In 1932 or 1933 the Clearwater Timber Company was getting ready to conduct its regular log drive down the North Fork. The crew was camped at the mouth of Beaver Creek where the Company had a building. Nibler and his buddy decided to take a trip up the river. They failed to return. In searching for them, the crew found Nibler's body in a deep hole in the river. His partner was never found. It was assumed that the two men had constructed a raft and attempted to come down the river and had met with some sort of misfortune. When the road to Canyon Ranger Station was built in 1933 or 1934, Nibler's grave was covered by a road fill.


In 1934 a number of men were hiking into the Kelly Creek country to prospect. The mountains proved too much for Trojanowski who was rather heavy. He had a heart attack and died. The members of the party reported his death to the county authorities and his family. It was decided to bury him near the place where he died. Ranger Hartig, then a temporary employee on the Kelly Creek District, helped bury him. The grave is near the trail on Pollock Ridge.


In 1934, two CCC boys were killed by a falling snag while fighting the Pete King fire.

Also during the days of the CCC, two other boys decided to use dynamite to get some fish in a hole in the Lochsa River near the mouth of Fire Creek. They had stolen from one of the work projects some caps, fuse and a few sticks of dynamite. They rigged up a bomb out of a half a stick of dynamite, a blasting cap and a very short fuse. With some string they tied the cap to the stick of powder. One boy then split the fuse a little with his jackknife to expose the powder. He then lit the fuse with a match. He then became excited and confused. He threw his jackknife into the river and stuck the bomb into his pocket. The explosion was fatal.


Shorty Engler and Sherm Merry were crossing the North Fork of the Clearwater on a raft. The raft upset and Shorty was drowned. Sherm managed to swim ashore. Engler's body was found by him. His grave was located close to the Forest Service boundary on what was known as Bishops bar. It is now under Dworshak Lake.


Lloyd Hornby, who had at one time been Supervisor of the Clearwater Forest, was assigned to do a national study of fire planning. In connection with his work he returned to the Clearwater to observe the action of a fire burning on Toboggan Ridge in the fall of 1935. While thus engaged he suffered a heart attack and died.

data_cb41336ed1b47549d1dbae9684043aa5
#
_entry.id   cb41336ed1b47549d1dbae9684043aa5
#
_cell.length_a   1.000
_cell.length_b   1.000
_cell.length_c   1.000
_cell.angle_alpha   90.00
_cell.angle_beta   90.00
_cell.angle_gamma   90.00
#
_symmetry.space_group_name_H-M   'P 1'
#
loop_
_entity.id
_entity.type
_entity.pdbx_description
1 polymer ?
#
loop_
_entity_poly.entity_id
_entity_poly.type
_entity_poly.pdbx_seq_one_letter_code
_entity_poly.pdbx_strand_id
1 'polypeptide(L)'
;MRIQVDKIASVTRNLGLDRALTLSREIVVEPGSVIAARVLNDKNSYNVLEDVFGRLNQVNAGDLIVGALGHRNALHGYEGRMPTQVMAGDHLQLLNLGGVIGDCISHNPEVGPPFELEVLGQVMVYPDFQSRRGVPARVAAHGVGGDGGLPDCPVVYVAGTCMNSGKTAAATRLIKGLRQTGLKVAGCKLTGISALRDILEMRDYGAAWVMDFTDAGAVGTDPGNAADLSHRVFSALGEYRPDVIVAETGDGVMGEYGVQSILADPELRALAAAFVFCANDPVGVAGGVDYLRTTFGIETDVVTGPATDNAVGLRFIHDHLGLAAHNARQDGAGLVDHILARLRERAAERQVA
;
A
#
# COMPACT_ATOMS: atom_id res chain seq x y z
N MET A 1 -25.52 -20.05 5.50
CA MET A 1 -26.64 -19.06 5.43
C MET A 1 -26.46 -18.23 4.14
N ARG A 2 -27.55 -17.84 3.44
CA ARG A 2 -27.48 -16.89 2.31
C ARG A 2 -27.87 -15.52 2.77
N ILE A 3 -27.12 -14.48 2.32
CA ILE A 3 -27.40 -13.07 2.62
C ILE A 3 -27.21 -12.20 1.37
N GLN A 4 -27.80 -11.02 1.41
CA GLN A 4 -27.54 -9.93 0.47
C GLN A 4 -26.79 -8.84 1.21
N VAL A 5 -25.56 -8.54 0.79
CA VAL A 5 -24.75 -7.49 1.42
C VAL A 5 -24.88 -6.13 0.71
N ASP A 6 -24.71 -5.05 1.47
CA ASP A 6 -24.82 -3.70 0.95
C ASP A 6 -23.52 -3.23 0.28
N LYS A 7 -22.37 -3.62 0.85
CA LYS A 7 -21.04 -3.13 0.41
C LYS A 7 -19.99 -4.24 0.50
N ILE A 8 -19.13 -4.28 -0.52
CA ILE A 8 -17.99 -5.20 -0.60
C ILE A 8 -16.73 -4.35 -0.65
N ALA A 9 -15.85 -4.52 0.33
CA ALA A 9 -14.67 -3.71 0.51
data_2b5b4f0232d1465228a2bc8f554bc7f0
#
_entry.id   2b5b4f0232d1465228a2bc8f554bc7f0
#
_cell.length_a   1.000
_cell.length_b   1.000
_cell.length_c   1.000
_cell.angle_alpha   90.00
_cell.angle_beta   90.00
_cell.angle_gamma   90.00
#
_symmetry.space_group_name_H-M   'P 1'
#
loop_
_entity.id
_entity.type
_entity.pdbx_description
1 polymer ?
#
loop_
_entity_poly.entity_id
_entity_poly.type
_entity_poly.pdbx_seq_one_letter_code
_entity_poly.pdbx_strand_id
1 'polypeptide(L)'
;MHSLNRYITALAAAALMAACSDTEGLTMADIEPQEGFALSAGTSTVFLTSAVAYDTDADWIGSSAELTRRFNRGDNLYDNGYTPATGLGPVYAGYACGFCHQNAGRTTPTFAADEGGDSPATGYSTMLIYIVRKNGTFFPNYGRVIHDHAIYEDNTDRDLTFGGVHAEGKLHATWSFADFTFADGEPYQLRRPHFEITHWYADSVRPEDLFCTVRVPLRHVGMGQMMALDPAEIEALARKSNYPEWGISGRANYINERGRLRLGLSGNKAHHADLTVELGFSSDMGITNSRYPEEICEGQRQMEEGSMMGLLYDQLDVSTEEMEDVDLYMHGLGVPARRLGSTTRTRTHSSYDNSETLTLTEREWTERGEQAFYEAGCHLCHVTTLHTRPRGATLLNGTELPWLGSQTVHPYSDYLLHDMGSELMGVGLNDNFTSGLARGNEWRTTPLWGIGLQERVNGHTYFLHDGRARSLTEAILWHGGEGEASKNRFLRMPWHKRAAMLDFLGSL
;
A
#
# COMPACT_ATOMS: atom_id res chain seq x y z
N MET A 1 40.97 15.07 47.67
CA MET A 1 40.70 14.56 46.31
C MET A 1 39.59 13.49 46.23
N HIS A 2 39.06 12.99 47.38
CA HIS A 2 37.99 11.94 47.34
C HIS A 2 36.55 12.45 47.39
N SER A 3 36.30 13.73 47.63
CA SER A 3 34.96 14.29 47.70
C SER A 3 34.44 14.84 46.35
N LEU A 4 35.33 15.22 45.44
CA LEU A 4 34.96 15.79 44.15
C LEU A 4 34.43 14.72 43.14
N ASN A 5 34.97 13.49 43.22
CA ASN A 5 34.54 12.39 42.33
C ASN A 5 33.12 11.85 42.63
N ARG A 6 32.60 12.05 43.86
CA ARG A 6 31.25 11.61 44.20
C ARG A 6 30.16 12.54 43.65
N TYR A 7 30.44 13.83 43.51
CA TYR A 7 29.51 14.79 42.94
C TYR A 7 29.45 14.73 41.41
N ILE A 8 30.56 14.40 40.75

Charley was killed by a tree he was falling while doing stand improvement work on Smith Creek in 1958.


In 1961, Charles Hogan, a 19 year-old employee on the Powell District was a member of a crew fighting a fire on Wendover Ridge when he was struck and killed instantly by a snag that burned off. Firefighting is dangerous work. However, as far as I am able to learn, only three have been killed on the Clearwater fighting fire in its 75 years.


The ashes of Bernard DeVoto were, at his request, scattered over the Cedar Grove that now bears his name. The ashes of Wagner Dodge were, at his request, scattered over the Powell Ranger District. Dodge had been a CCC boy, smokechaser, smokejumper and dispatcher on the Powell District. He was foreman of the Smokejumper Crew which suffered heavy losses on the Mann Gulch fire on the Helena.


There is a great deal of mystery about the trapper Franz Koube. Even the correct spelling of his name is in doubt. Elers Koch spelled it Kube and that is the way it appears on the map of the Powell Ranger District. Bud Moore spells it Koube. There is a family name of Kouba, for I once worked with a man by the name of Kouba.

All agree that he spoke German and it is usually assumed that he came from Germany. But many of the Austrians also speak German and the name Franz is Austrian as is the name Kouba. I will use the name Koube.

Koube was well educated. It may be that he could speak English before he came to America. He wrote to the universities and museums and collected plant and animal specimens for them. Since he had a knowledge of biology and had worked on the Black Forest in Germany it is likely his education was in forestry. When Ranger Frank Smith and a trapper Fred Shot, came to his cabin searching for him when he disappeared they found a moose head all skinned out and ready to be shipped. Attached to it was the permit the museum had to take a moose for scientific purposes.